Diverse school children students build robotic cars using computers and coding. Happy multiethnic kids learning programming robot vehicles sitting at table at STEM education science engineering class.
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The Bottom Line Technology Must Revolutionize Learning

Technology spurs innovation. Innovation improves education. Instead of the teacher being the only source of knowledge in the classroom, students have access to the Internet which fosters student achievement. Here’s why: Learning does not start and end in the classroom, but continues throughout the day as students have access to their teachers’ lesson online, tutoring online, collaboration with other students, and the ability to reach other teachers across the entire world.

There is, however, a significant issue stifling the advancement of technology in the classroom: the lack of training. As Don Nielsen states in his book, Every School, “Usually what they [teachers] need is to be trained on what new technology to use and how to use it. Unfortunately, most schools of education are not staffed with professors who have great competence in technology and its employment in learning.”

Successfully implementing technology in and out of the classroom involves several key steps. Training, as stated above, is the first step in revolutionizing the classroom with technology. The second step would be to consider a rollout of Massive Open Online Courses or MOOC. MOOCs are primarily used in high school; they provide online educational opportunities which allows students to study curriculum outside of the offerings at their physical school. This would also permit gifted teachers to reach students all across the world, enhancing their effectiveness and reducing costs.

Preparing teachers to employ technology in the classroom is the third step. As Nielsen states “understanding how to employ technology to enhance student learning, to assess student progress and to determine student needs will greatly increase the effectiveness of tomorrow’s teachers.” The fourth step is related to the curriculum itself. The one-size-fits-all model is washing away. Students have the ability to access work any time on their own time and the curriculum needs to adjust to this fact. The outdated technique of one teacher presenting material to a collection of students for a precise time and then moving on to another topic is now no longer practical. Technology allows for individualized learning to occur.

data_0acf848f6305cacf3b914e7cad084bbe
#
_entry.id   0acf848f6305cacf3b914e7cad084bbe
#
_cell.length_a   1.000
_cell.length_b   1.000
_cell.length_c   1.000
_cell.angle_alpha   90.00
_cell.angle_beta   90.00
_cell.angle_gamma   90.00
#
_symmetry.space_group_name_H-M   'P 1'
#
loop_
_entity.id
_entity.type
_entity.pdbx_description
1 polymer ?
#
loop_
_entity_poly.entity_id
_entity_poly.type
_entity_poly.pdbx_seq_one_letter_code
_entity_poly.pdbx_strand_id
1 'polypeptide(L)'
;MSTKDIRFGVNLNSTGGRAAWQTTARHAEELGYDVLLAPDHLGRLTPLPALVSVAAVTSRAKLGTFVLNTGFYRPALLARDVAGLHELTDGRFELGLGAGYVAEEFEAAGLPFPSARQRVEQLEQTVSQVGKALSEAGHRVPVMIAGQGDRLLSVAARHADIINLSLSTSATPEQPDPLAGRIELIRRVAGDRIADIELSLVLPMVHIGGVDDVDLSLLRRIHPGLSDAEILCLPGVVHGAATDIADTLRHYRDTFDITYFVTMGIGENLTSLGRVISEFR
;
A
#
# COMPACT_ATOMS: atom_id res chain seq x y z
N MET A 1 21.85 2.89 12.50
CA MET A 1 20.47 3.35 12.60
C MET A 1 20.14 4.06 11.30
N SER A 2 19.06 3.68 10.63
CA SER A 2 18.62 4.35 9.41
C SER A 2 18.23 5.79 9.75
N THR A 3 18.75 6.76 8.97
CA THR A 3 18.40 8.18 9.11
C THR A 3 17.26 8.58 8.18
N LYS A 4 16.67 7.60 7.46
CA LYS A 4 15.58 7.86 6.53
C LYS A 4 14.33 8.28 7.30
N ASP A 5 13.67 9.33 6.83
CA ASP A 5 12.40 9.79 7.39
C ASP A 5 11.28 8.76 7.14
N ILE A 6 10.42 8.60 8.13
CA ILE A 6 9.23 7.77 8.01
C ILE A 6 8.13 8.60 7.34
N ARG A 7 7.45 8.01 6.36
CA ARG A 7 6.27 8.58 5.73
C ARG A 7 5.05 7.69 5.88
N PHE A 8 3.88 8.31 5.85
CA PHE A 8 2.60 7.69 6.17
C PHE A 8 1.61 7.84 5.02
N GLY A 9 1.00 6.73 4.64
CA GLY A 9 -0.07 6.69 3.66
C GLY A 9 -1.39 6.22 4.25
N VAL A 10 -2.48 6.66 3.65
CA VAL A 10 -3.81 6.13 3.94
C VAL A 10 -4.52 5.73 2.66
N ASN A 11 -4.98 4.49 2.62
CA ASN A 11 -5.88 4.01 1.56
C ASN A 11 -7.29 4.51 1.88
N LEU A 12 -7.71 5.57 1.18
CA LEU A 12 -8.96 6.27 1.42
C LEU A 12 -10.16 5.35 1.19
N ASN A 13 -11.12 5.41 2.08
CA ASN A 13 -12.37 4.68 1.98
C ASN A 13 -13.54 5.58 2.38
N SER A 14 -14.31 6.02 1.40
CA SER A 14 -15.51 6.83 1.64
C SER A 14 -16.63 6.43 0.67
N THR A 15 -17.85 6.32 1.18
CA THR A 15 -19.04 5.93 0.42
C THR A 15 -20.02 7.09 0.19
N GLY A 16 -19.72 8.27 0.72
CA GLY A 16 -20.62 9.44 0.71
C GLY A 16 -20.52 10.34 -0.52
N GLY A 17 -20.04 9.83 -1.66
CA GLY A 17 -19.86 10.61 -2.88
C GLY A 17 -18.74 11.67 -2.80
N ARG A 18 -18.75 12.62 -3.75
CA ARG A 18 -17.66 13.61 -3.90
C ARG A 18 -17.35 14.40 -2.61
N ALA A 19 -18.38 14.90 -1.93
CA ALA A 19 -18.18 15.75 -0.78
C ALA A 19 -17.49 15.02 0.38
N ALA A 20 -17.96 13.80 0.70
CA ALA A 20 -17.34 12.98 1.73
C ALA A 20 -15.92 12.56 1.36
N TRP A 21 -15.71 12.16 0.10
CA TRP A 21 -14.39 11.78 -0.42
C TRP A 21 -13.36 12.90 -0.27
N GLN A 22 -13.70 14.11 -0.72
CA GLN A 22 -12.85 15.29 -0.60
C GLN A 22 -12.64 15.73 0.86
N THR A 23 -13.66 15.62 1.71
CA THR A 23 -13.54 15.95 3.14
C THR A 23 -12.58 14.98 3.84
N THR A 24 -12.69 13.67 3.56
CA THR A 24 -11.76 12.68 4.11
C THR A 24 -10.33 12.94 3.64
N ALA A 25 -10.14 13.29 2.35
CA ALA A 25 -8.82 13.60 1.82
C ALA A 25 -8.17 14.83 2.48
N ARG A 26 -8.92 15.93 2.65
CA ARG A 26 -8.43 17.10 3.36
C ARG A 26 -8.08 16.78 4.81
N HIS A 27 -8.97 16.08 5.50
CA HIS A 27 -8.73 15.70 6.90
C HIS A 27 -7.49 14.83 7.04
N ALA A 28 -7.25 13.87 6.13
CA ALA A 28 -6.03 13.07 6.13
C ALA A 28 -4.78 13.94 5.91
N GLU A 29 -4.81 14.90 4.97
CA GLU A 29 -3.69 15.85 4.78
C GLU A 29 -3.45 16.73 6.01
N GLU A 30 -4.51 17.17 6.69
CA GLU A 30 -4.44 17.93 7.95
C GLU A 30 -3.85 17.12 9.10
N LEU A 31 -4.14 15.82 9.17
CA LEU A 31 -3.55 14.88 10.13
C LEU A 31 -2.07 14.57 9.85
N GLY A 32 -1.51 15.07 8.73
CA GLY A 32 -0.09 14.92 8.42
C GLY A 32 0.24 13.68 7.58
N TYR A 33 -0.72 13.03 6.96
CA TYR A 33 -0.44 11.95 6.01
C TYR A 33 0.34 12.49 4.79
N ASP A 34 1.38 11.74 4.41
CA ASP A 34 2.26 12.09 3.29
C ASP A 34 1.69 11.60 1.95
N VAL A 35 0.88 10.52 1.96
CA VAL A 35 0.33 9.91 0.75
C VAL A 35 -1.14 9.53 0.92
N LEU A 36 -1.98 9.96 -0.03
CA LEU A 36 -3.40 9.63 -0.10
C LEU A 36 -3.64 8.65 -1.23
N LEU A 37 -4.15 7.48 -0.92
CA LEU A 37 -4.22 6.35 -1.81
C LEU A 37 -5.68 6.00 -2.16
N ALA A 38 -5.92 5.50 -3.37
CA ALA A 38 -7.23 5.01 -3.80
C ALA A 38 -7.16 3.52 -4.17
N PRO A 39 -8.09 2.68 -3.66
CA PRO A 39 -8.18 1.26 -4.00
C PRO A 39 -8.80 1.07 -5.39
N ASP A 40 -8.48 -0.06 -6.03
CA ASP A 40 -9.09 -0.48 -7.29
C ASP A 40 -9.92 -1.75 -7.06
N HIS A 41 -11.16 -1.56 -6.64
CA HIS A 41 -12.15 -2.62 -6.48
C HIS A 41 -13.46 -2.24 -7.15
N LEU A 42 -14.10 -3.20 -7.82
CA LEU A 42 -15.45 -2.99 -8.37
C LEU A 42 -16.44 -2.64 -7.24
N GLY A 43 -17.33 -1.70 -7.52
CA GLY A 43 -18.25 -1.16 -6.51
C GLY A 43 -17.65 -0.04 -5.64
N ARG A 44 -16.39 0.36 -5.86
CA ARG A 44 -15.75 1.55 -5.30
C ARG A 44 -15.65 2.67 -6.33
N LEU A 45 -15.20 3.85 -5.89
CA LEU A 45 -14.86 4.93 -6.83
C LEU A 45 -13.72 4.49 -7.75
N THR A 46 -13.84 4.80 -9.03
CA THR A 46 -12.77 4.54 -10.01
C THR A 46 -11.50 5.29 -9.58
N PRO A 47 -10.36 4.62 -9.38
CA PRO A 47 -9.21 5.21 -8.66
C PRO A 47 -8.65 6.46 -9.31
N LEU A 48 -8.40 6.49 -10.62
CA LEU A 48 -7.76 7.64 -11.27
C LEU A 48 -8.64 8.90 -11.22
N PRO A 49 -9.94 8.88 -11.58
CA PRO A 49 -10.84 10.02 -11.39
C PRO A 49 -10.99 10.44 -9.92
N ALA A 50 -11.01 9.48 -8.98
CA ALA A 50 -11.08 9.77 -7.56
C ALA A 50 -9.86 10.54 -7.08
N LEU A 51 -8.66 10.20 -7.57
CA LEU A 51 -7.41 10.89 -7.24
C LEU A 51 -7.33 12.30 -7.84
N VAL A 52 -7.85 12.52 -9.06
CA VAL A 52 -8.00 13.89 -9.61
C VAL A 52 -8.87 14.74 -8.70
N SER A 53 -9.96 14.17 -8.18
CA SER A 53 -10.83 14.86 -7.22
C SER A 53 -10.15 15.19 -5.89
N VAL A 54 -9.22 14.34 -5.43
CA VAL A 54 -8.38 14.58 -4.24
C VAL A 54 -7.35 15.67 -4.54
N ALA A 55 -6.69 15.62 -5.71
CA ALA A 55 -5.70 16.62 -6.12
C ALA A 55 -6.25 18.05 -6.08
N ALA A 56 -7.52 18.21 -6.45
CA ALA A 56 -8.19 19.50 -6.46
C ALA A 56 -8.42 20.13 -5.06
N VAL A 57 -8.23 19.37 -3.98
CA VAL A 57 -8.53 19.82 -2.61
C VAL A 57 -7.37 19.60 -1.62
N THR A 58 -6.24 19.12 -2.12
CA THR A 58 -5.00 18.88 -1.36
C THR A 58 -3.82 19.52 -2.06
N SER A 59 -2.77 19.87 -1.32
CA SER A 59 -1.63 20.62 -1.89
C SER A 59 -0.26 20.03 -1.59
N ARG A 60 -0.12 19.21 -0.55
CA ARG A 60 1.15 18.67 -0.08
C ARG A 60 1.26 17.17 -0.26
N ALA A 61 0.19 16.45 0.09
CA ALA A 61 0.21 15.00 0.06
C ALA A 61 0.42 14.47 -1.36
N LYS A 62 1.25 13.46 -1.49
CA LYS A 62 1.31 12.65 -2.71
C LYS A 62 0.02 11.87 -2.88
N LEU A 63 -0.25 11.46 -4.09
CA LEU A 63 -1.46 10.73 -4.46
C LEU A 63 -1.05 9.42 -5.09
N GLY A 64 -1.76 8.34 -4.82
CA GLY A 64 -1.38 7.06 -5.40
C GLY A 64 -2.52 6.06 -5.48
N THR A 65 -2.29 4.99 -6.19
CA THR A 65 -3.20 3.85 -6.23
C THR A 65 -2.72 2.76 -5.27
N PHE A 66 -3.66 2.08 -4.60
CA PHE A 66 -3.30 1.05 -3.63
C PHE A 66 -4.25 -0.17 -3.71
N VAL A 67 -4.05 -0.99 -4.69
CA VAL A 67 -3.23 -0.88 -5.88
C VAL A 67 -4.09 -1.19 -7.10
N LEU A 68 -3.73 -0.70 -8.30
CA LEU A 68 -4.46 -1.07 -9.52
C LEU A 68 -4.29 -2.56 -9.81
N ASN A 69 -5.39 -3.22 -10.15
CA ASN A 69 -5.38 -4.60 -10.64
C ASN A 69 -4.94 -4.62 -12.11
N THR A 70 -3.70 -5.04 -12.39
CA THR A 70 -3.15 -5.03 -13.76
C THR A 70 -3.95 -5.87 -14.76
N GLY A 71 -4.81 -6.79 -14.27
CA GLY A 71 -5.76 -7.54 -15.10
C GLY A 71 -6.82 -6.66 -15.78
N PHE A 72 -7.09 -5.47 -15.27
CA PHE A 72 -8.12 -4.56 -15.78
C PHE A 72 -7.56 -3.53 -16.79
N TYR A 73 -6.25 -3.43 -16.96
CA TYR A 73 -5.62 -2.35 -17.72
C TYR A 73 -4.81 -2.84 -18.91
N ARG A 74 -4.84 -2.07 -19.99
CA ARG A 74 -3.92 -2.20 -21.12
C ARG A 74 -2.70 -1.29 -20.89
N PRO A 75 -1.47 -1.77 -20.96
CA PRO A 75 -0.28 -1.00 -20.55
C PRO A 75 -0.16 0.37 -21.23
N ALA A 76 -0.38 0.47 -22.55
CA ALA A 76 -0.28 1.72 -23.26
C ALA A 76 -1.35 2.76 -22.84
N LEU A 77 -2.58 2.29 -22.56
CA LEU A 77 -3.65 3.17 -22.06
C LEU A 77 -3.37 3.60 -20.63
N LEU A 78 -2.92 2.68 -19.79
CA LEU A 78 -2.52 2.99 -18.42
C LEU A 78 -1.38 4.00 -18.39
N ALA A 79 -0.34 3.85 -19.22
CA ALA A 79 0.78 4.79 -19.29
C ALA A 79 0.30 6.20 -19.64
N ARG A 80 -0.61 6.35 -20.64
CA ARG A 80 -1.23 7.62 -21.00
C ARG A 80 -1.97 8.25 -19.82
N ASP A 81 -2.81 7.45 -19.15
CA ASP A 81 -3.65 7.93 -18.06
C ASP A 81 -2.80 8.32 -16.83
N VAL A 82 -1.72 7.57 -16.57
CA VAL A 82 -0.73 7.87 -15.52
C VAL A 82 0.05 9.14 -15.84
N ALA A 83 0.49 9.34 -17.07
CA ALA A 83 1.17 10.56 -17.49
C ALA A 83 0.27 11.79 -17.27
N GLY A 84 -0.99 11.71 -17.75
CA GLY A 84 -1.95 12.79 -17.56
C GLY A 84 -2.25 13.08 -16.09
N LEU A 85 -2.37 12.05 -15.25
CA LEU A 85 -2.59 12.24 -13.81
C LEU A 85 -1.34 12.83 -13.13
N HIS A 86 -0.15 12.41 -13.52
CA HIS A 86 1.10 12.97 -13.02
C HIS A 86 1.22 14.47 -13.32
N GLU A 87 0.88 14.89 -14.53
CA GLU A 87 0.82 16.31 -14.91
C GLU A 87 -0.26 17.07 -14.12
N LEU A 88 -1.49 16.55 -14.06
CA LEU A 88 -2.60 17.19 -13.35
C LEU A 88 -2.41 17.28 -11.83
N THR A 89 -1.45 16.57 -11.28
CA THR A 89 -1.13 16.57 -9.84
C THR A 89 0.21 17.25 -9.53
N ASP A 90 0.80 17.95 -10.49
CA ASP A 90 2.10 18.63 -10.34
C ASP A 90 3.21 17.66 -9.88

Employing effective learning assessments is the fifth step to successfully implementing technology, which can be done by the built-in measurements already in online courses. Continuous testing takes stress off of the students and ensures learning is taking place.

The last step is student preparation. Many students will not have the access to these technologies at home, which puts them at a disadvantage. Enforcing individualized attention paired with a longer school day and year can bring these students up to speed with their peers.

Technology has already proven to give students and teachers new opportunities to learn. It not only magnifies the efficacy of the teacher, but can also minimize the cost of a good education. In short, technology is one of the most effective, and underutilized, educational tools.

Bailey Takacs

Development Program Coordinator, American Center for Transforming Education
Bailey Takacs served as development program coordinator to Discovery Institutes' American Center for Transforming Education and Development team. Bailey has experiences which also include: campaign management and administrative roles with elected officials at the local, state, and federal levels of the government. He holds a B.A. in Politics and Government from Pacific Lutheran University.
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